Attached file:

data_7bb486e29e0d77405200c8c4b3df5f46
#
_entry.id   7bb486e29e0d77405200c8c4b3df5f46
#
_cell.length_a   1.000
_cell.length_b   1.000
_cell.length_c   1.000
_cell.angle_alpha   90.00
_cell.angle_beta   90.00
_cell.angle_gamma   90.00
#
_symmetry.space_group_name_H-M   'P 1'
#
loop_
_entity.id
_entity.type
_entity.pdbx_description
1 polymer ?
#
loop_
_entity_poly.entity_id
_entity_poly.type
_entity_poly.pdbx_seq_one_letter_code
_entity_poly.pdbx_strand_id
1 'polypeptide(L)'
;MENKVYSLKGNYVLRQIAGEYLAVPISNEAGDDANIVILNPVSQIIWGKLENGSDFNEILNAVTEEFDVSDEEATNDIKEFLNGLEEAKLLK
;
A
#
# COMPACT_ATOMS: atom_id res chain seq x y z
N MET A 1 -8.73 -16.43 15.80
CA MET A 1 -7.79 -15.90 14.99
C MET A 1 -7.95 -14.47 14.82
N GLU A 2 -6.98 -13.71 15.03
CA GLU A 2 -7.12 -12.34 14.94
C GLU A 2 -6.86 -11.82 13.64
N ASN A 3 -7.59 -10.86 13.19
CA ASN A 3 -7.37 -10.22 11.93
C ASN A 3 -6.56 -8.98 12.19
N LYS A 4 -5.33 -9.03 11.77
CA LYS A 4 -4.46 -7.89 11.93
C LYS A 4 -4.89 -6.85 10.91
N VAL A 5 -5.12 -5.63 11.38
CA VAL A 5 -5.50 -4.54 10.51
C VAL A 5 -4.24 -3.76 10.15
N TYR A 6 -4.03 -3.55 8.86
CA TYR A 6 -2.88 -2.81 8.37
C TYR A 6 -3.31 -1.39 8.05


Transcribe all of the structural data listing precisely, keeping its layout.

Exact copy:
data_7bb486e29e0d77405200c8c4b3df5f46
#
_entry.id   7bb486e29e0d77405200c8c4b3df5f46
#
_cell.length_a   1.000
_cell.length_b   1.000
_cell.length_c   1.000
_cell.angle_alpha   90.00
_cell.angle_beta   90.00
_cell.angle_gamma   90.00
#
_symmetry.space_group_name_H-M   'P 1'
#
loop_
_entity.id
_entity.type
_entity.pdbx_description
1 polymer ?
#
loop_
_entity_poly.entity_id
_entity_poly.type
_entity_poly.pdbx_seq_one_letter_code
_entity_poly.pdbx_strand_id
1 'polypeptide(L)'
;MENKVYSLKGNYVLRQIAGEYLAVPISNEAGDDANIVILNPVSQIIWGKLENGSDFNEILNAVTEEFDVSDEEATNDIKEFLNGLEEAKLLK
;
A
#
# COMPACT_ATOMS: atom_id res chain seq x y z
N MET A 1 -8.73 -16.43 15.80
CA MET A 1 -7.79 -15.90 14.99
C MET A 1 -7.95 -14.47 14.82
N GLU A 2 -6.98 -13.71 15.03
CA GLU A 2 -7.12 -12.34 14.94
C GLU A 2 -6.86 -11.82 13.64
N ASN A 3 -7.59 -10.86 13.19
CA ASN A 3 -7.37 -10.22 11.93
C ASN A 3 -6.56 -8.98 12.19
N LYS A 4 -5.33 -9.03 11.77
CA LYS A 4 -4.46 -7.89 11.93
C LYS A 4 -4.89 -6.85 10.91
N VAL A 5 -5.12 -5.63 11.38
CA VAL A 5 -5.50 -4.54 10.51
C VAL A 5 -4.24 -3.76 10.15
N TYR A 6 -4.03 -3.55 8.86
CA TYR A 6 -2.88 -2.81 8.37
C TYR A 6 -3.31 -1.39 8.05